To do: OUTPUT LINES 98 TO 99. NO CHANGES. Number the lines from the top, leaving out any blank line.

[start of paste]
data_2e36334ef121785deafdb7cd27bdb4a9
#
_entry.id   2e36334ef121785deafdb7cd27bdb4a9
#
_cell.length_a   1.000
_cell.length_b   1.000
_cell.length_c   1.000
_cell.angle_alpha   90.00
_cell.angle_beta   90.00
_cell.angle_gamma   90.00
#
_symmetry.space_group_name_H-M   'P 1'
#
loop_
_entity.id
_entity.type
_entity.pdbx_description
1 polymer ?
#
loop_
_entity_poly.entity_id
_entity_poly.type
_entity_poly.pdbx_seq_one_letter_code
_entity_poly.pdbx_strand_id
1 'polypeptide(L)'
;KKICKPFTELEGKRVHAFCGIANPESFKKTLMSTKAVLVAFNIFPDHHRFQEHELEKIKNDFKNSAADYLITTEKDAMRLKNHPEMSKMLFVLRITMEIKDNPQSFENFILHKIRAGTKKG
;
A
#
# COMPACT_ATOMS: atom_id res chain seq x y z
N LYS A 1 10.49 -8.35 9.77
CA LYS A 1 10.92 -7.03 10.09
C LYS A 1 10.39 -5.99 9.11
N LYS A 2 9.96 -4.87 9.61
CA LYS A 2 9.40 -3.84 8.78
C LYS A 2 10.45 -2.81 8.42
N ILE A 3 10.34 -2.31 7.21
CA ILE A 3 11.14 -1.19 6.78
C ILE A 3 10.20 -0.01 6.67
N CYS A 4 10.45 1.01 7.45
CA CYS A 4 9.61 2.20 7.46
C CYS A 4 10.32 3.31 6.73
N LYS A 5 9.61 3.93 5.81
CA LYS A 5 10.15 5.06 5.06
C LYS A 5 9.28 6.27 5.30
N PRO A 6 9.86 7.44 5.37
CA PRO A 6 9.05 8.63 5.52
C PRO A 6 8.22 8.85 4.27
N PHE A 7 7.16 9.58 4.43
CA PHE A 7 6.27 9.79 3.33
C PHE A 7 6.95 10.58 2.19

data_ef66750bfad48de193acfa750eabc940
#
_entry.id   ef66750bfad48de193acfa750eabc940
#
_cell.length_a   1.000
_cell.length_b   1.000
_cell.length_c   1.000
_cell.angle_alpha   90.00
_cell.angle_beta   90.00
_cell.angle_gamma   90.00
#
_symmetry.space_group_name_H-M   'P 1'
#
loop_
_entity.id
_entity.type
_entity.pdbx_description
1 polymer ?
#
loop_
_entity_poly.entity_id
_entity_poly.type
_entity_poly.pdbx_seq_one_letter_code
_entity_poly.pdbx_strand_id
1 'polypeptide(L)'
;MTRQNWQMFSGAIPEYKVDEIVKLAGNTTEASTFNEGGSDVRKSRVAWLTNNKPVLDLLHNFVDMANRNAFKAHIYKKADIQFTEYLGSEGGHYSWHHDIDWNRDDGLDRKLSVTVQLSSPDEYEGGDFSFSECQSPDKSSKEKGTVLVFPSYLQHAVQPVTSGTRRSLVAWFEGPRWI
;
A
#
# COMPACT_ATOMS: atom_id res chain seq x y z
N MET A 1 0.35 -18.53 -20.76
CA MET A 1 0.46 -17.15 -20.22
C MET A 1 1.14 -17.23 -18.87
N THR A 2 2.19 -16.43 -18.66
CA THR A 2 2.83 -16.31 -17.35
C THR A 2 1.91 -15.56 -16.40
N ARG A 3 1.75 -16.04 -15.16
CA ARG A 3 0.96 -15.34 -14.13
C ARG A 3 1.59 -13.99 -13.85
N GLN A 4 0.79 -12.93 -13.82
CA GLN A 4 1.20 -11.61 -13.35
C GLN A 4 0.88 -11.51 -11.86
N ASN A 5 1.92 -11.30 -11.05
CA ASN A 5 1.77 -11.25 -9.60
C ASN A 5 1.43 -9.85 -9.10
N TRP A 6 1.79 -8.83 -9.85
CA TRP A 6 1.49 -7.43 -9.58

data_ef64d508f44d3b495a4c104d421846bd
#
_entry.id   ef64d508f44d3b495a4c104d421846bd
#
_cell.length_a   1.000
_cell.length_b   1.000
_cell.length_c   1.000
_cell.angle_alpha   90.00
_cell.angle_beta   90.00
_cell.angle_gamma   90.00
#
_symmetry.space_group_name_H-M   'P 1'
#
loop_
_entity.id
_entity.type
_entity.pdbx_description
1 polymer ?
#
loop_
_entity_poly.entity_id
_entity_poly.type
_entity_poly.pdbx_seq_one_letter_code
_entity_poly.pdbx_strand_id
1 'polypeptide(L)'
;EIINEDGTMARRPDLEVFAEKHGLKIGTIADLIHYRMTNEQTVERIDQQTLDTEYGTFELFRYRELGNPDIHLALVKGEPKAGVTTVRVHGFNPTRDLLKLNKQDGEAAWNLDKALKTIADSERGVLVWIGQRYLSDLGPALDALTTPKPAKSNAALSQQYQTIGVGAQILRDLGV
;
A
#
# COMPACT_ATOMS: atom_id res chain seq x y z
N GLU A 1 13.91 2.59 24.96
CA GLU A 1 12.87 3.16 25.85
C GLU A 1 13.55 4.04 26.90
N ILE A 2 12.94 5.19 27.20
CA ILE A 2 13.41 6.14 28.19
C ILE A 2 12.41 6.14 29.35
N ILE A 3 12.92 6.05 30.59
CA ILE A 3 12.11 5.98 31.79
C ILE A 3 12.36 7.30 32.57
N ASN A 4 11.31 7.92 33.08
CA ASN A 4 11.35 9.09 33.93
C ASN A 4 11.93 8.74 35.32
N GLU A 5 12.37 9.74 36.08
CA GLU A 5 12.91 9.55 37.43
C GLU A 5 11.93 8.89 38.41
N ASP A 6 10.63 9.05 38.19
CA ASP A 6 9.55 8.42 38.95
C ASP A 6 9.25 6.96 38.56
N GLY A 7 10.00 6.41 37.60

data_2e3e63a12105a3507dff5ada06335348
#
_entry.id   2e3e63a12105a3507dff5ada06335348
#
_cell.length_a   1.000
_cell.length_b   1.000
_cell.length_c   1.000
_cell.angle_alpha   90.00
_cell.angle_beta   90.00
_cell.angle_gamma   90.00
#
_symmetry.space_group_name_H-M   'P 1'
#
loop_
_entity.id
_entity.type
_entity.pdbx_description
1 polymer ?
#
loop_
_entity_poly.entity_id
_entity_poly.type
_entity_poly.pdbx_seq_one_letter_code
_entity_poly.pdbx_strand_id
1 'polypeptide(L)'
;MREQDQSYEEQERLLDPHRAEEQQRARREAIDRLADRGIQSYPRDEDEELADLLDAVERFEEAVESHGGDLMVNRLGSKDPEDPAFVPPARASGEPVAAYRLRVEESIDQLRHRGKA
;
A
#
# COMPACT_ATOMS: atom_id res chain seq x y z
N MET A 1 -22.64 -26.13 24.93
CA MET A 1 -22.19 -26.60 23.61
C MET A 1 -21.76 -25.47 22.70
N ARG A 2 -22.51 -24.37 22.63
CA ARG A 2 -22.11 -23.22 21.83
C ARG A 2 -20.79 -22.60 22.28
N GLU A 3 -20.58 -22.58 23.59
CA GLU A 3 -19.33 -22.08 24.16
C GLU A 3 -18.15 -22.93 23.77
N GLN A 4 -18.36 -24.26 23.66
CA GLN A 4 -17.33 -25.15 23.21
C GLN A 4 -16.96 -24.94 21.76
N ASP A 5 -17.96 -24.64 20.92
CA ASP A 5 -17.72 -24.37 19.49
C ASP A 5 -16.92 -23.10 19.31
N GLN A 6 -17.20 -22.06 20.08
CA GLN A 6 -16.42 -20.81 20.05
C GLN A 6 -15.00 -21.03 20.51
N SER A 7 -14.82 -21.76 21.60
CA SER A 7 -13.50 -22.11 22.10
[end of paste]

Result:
CA TRP A 6 1.49 -7.43 -9.58

data_ef64d508f44d3b495a4c104d421846bd